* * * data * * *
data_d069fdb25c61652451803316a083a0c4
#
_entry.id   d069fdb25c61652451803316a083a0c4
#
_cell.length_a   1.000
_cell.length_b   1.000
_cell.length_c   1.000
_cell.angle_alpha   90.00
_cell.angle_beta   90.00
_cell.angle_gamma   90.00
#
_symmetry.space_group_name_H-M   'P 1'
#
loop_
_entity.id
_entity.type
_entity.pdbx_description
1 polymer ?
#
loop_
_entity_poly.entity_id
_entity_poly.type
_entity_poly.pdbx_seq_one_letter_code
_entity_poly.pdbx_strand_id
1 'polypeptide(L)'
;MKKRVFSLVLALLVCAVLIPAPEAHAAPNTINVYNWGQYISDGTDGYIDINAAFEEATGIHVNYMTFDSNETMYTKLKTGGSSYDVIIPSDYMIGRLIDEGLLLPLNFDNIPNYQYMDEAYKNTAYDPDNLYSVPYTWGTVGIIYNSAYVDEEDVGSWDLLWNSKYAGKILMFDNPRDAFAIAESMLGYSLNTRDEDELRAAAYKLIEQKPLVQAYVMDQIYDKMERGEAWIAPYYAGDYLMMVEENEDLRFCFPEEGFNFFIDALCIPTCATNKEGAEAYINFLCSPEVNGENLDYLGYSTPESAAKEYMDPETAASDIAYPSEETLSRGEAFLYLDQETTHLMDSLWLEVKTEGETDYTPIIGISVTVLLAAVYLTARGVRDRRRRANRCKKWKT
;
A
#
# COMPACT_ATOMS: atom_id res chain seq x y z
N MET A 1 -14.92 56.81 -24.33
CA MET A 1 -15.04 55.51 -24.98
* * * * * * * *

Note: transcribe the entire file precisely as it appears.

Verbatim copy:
data_d069fdb25c61652451803316a083a0c4
#
_entry.id   d069fdb25c61652451803316a083a0c4
#
_cell.length_a   1.000
_cell.length_b   1.000
_cell.length_c   1.000
_cell.angle_alpha   90.00
_cell.angle_beta   90.00
_cell.angle_gamma   90.00
#
_symmetry.space_group_name_H-M   'P 1'
#
loop_
_entity.id
_entity.type
_entity.pdbx_description
1 polymer ?
#
loop_
_entity_poly.entity_id
_entity_poly.type
_entity_poly.pdbx_seq_one_letter_code
_entity_poly.pdbx_strand_id
1 'polypeptide(L)'
;MKKRVFSLVLALLVCAVLIPAPEAHAAPNTINVYNWGQYISDGTDGYIDINAAFEEATGIHVNYMTFDSNETMYTKLKTGGSSYDVIIPSDYMIGRLIDEGLLLPLNFDNIPNYQYMDEAYKNTAYDPDNLYSVPYTWGTVGIIYNSAYVDEEDVGSWDLLWNSKYAGKILMFDNPRDAFAIAESMLGYSLNTRDEDELRAAAYKLIEQKPLVQAYVMDQIYDKMERGEAWIAPYYAGDYLMMVEENEDLRFCFPEEGFNFFIDALCIPTCATNKEGAEAYINFLCSPEVNGENLDYLGYSTPESAAKEYMDPETAASDIAYPSEETLSRGEAFLYLDQETTHLMDSLWLEVKTEGETDYTPIIGISVTVLLAAVYLTARGVRDRRRRANRCKKWKT
;
A
#
# COMPACT_ATOMS: atom_id res chain seq x y z
N MET A 1 -14.92 56.81 -24.33
CA MET A 1 -15.04 55.51 -24.98